ORIGINAL RESEARCH article
Suicidal Behavior in Emergency Child and Adolescent Psychiatric Service Users Before and During the 16 Months of the COVID-19 Pandemic
- 1Center for Mental Health, University Psychiatric Clinic Ljubljana, Ljubljana, Slovenia
- 2Faculty of Medicine, University of Ljubljana, Ljubljana, Slovenia
- 3Community Health Center Kranj, Kranj, Slovenia
Background: Slovenia is among the countries with the highest suicide rates in the world. The COVID-19 pandemic has had a significant impact on the mental health of children and adolescents. Our hypothesis is that the school closure during the pandemic with a gradual transfer to virtual schooling had an important impact on children's and adolescents' suicidal behavior. Therefore, we aimed to determine possible changes in the frequency of assessments as well as frequency and severity of suicidal behavior in the population of Slovene children and adolescents seeking emergency psychiatric help in correlation with the progression of the pandemic and online schooling.
Methods: We performed a retrospective observational analysis of medical records of all children and adolescents referred to the only 24-h emergency in- and outpatient child and adolescent psychiatry service in Slovenia from March 2019 through the end of July 2021. We extracted number of assessments, number of patients with suicidal ideation and with attempted suicide. A comparison between the same periods prior to the pandemic and during the pandemic was made. The months of school closure due to the COVID-19 restriction measures and the months without closures were also compared.
Results: During this period, 1966 children and adolescents were assessed. There was no statistically significant difference in the observed frequency of emergency visits when we compared all the months with to all the months without school closures, or when individual corresponding months with and without school closures were compared. However, there were statistically significantly more patients with suicidal ideation [t(16) = −2.739, p = 0.015; W = 25.0, p = 0.016] and patients who had attempted suicide [t(16)= −3.412, p= 0.004; W = 14.5, p =0.006] during the pandemic as individually compared to the corresponding pre-pandemic months.
Conclusions: Our results show that the number of Slovene children and adolescents who required emergency psychiatric help with suicidality and attempted suicide increased during the COVID-19 pandemic. The increase was shown only after the first year of the pandemic. The observed increase did not appear to directly correspond to the school closures, but was more likely related to the duration of the pandemic.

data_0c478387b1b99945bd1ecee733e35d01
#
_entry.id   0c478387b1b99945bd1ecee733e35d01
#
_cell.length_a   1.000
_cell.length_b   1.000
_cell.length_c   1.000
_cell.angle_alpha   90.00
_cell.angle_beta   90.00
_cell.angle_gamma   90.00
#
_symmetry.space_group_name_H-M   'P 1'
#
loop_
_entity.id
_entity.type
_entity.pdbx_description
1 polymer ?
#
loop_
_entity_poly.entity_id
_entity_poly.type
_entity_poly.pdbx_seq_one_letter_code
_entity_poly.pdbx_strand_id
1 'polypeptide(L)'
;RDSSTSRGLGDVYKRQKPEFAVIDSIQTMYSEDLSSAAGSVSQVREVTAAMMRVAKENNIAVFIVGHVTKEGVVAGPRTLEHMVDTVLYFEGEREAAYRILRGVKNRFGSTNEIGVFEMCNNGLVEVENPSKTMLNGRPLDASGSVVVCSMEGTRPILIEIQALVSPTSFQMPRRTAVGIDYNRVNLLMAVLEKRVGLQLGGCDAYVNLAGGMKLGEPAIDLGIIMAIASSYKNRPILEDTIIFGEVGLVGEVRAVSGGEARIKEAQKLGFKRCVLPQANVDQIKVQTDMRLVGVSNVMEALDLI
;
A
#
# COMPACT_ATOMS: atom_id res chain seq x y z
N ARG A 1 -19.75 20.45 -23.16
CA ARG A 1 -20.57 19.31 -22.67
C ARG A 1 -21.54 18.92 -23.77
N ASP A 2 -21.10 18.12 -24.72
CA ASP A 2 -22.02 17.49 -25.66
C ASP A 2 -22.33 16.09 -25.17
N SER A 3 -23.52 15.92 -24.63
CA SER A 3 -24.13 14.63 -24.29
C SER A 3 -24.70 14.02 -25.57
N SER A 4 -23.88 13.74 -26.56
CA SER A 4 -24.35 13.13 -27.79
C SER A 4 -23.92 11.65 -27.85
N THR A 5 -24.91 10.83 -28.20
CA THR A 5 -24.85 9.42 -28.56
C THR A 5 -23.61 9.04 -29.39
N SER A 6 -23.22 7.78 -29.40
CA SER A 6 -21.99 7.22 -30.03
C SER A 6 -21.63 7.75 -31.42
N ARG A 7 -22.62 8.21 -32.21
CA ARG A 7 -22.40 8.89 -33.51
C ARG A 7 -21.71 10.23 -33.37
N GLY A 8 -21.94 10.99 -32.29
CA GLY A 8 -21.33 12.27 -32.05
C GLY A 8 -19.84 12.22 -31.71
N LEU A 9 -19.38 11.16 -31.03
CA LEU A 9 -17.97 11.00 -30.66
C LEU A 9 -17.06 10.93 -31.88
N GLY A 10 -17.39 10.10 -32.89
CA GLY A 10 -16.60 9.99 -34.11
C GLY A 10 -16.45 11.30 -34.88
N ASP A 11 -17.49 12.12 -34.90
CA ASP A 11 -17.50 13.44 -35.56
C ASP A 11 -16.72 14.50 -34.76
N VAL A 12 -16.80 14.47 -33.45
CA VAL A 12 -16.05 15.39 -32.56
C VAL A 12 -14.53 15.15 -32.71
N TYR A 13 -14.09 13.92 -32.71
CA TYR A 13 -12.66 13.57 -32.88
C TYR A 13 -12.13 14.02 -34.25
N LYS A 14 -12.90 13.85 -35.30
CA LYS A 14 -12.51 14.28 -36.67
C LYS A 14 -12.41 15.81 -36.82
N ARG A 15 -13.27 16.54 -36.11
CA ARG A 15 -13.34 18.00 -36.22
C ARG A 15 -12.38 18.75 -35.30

The new coronavirus outbreak, declared as an epidemic by the World Health Organization on March 11, 2020, considerably changed the lives of the population (1). Many countries soon undertook measures to limit the spread of the disease, including recommendations for staying at home, closing schools, and social distancing, which significantly affected the mental health of children and adolescents (2).
A review, published in August 2020, examined the impact of the pandemic on the mental health of children and adolescents. Increased fear of infection and clinginess were found in younger children. Changes in routines, uncertainty and anxiety related to disruption in their education were seen in adolescents, as well as hoarding behavior, increased use of the internet, and limited ability to report violence and abuse. Children with special needs, neurodevelopmental difficulties or underprivileged youth were more vulnerable (3). On the other hand, a study by Penner et al. showed significant reduction in internalizing, attention, externalizing, and total mental health problems 1 month after school closures and start of virtual schooling in a predominantly racial and ethnic minority groups sample, who had had elevated levels of mental health problems before the pandemic. For some groups, this points to protective aspects of stay-at-home measures. Increased family time, decreased peer and academic stressors, community factors, more flexible routines at home, and the timeline of the conducted research were identified as possible protective factors (4). In October and November 2020, the Centers for Disease Control and Prevention (CDC) in the United States examined the differences in child and parent indicators of well-being according to the child's mode of schooling. Negative indicators were reported to a greater extent by parents of children receiving virtual or combined instruction than parents whose children received in-person instruction. Parents of the first group more frequently reported that their child's mental or emotional health worsened and that they spent less time outside, in-person with friends, or being physically active (5). A survey published in September 2021 found worse mental health outcomes in older children and children of low-income families that attended school remotely than those who attended school in person. Younger children who attended school remotely had comparable or slightly better mental health outcomes than those who attended school in person (6).